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|Days S1 - S20 Scottish Highlands|
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North of England
English West Country
Tuesday, March 11, 2008
Time of departure: 9.00 am
Time of arrival: 2.45 am
Place departed: Glencoe, Highland
Place arrived: Kings House, Highland
Cum miles: 237.2
Percent complete: 24.4
Kings House Hotel ****
Cost for bed and breakfast: £28 ($56)
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What others say
The scenery was glorious today, as I walked up Glen Coe, over the pass, mainly on the old and new A82, and in parts on the West Highland Way, avoiding the harsh lairg and the devil's staircase which I described previously.
This is territory that Mark Alvarez of Waterbury, Connecticut has hiked, and with a heavy pack. Mark is a generous supporter of my hike by email. He's also a TGO Challenge aspirant when he's not doing the fatherly thing of putting his daughter through medical school.
Glen Coe, or valley of that name, has historical associations which I described yesterday. Today, my thoughts were on the spectacular hills and mountains which bordered the ten mile ascent from Glencoe village. The snow-covered peaks and crags closely frame the tranquil valley with its rivers and lakes. Of course, it rained, hailed and snowed - but only for half the day.
It's my father's birthday today, and he would have loved these surroundings. Always interested in roads and passes, and especially in monitoring progress, the old and new A82 heading east from Glencoe would have fascinated him. I can visualize him carefully loading the Ford's trunk (boot) with our vacation belongings, and setting out with my mother and me, commenting that modern roads now cost as much as £10,000 ($20,000) a mile and wasn't that amazingly high. He'd point out the remnants of the old road and its narrow bridges, today remarking that it was a good thing that they were replacing the bridge over the River Coe three miles east of Glencoe. "The old bridge was too darn narrow," he'd say. And he'd tell his friends about the new bridge when he got home.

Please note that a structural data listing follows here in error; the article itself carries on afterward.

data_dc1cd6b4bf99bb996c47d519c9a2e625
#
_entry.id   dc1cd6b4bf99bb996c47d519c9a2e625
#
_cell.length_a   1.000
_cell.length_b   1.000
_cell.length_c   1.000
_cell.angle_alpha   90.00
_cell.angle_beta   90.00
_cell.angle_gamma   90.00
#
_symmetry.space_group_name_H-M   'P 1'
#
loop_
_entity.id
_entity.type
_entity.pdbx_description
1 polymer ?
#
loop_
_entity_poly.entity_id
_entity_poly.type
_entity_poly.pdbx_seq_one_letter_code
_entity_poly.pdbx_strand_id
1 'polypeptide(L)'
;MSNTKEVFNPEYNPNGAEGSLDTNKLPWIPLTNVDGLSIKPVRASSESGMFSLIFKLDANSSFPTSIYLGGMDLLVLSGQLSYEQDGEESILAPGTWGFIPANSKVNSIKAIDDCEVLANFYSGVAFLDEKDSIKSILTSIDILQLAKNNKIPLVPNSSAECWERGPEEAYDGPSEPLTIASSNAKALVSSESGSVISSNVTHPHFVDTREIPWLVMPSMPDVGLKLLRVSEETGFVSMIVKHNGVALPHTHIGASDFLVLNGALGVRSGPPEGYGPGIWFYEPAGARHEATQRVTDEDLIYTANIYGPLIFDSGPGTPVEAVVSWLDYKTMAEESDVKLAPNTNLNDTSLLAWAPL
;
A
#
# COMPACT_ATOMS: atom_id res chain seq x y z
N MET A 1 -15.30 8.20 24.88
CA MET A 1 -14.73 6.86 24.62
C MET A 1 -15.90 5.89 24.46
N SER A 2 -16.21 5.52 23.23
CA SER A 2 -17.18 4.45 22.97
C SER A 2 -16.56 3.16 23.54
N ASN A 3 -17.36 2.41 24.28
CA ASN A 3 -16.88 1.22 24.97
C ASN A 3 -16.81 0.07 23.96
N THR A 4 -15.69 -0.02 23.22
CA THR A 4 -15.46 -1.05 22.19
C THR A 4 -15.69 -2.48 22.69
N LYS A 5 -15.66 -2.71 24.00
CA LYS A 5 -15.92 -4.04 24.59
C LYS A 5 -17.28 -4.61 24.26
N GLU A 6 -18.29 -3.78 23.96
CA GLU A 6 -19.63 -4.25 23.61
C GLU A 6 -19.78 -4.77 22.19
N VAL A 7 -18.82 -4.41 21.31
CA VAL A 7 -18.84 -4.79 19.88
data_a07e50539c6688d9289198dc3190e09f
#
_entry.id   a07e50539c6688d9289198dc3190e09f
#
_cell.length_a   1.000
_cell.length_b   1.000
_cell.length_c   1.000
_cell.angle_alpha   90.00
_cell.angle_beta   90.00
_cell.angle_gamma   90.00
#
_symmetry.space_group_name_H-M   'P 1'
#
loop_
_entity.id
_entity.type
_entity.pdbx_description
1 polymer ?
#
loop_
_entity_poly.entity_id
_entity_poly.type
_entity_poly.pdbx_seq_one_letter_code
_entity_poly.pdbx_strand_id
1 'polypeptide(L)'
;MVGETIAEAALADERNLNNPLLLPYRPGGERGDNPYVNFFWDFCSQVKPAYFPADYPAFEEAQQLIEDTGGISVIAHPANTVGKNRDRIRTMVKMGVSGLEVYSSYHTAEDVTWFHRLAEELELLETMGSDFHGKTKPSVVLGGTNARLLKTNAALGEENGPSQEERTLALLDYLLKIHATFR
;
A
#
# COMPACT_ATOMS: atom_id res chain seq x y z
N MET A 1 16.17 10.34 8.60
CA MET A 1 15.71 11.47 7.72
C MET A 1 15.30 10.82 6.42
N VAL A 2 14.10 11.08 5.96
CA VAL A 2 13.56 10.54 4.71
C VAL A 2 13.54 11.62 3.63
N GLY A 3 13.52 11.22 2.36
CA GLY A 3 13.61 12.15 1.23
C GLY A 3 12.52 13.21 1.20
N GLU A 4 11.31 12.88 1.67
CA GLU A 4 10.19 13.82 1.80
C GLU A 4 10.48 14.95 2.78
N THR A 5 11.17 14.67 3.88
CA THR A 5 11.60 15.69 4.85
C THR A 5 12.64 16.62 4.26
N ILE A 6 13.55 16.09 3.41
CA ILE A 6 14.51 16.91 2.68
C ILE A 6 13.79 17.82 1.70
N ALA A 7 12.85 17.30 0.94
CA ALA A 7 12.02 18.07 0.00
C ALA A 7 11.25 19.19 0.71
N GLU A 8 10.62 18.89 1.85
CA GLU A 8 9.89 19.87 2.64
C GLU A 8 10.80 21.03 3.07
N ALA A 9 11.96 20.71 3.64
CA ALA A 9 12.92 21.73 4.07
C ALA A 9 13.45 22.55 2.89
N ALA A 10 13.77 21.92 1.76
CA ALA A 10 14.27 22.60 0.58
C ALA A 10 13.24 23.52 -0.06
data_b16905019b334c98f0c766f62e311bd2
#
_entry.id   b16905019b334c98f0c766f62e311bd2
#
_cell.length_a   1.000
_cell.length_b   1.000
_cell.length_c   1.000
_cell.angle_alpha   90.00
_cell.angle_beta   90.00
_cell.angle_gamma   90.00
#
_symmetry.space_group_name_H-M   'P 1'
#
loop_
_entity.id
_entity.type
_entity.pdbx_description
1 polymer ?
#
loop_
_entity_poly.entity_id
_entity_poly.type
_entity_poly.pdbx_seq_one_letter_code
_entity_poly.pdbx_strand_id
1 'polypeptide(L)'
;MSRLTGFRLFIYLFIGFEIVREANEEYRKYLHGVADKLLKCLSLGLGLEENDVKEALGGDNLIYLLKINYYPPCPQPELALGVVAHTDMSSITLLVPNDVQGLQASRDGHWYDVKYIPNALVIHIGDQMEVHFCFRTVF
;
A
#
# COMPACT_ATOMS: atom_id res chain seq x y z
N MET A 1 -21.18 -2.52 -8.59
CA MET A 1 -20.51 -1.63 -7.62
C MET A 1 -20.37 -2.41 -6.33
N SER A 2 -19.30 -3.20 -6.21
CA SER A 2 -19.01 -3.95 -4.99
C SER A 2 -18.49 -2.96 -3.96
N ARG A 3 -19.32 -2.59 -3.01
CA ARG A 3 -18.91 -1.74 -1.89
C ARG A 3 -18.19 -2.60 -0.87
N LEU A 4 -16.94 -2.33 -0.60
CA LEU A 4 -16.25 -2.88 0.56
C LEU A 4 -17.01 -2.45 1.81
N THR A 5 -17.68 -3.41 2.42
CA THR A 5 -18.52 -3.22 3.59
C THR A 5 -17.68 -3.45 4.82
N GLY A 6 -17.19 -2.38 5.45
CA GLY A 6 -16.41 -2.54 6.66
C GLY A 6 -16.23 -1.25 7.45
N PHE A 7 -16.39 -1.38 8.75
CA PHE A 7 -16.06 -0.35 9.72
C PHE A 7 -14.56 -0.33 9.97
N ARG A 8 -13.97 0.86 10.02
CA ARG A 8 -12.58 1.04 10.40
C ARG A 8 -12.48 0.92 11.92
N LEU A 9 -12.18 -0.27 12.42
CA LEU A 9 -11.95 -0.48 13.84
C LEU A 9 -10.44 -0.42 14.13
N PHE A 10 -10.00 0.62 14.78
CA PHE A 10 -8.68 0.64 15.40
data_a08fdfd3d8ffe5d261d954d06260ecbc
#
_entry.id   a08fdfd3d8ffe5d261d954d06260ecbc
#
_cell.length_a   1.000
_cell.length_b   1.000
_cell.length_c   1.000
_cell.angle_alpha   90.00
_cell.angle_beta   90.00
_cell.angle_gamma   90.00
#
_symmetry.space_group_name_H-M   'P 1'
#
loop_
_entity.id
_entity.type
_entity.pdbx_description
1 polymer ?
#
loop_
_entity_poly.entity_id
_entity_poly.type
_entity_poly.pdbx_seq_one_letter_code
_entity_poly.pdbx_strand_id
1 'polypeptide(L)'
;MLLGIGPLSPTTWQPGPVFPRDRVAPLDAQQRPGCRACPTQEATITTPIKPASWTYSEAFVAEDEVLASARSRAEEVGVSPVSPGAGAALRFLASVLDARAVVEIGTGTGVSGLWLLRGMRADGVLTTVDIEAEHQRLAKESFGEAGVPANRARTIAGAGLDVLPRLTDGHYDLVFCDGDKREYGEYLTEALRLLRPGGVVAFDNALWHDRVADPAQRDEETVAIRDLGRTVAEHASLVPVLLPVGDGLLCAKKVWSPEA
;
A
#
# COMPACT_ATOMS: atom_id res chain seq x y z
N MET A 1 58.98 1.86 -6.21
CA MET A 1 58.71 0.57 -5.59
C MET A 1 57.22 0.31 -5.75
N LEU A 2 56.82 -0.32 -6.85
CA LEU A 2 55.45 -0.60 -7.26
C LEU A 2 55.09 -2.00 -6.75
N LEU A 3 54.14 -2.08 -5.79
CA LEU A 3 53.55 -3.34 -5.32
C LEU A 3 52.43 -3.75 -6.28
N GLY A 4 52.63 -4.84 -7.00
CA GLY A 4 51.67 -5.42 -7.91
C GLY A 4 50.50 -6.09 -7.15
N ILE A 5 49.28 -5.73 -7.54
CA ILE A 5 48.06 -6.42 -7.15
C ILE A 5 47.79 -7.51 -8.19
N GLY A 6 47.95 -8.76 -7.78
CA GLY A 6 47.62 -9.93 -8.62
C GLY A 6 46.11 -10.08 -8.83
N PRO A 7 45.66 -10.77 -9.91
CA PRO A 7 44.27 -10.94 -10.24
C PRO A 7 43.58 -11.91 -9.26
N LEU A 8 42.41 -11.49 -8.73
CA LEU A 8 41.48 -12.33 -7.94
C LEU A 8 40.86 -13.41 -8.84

He'd put a canvas water sack on the front bumper, and we'd enjoy cool water even in summer due to the marvels of evaporative cooling. There was no such thing as auto air-conditioning in the early 1950s, and even coolers-with-ice weren't the norm.
Mountain passes were his favorite. Retaining walls and hairpin bends (switchbacks) were there to be marveled over. Roadside water reservoirs for radiators, tire pressure adjustment and higher octane for higher altitudes . . . all these were part of mountain motoring in those days.
Climbing Glen Coe or any other pass would give him an excuse to show off his engine compartment cooking skills. Taking a piece of foil-wrapped raw meat, he'd put it under the hood (bonnet) and drive until it was cooked. That, however, was not a simple skill. There were special places in the engine compartment that worked best for steak and other places that worked best for chicken. Moreover, the pass itself affected engine temperature and therefore cooking time. I can see him half-seriously deliberating on the place and cooking time for a medium-rare steak to be cooked on Glen Coe pass in March. Most of the time he got it about right - either that or my Mom didn't argue. At eight years old, I couldn't tell one way or the other.
Part of any multiday trip was the overnight stay. He and Mom liked the kind of old lodge hotel that you still find in Scotland. The Letterfinlay on Loch Lochy was one such. They'd have liked the Kings House Hotel at which I stayed tonight. A rambling old place in the country, with several comfortable but old-fashioned public rooms, a leisurely drink and dinner . . . and, after dinner, the staff feed table scraps to an assembly of wild deer at the back of the hotel near the kitchen door. Yes, my Mom and Dad would have liked being here today, and I wish they could have been.
|Kings House Hotel|
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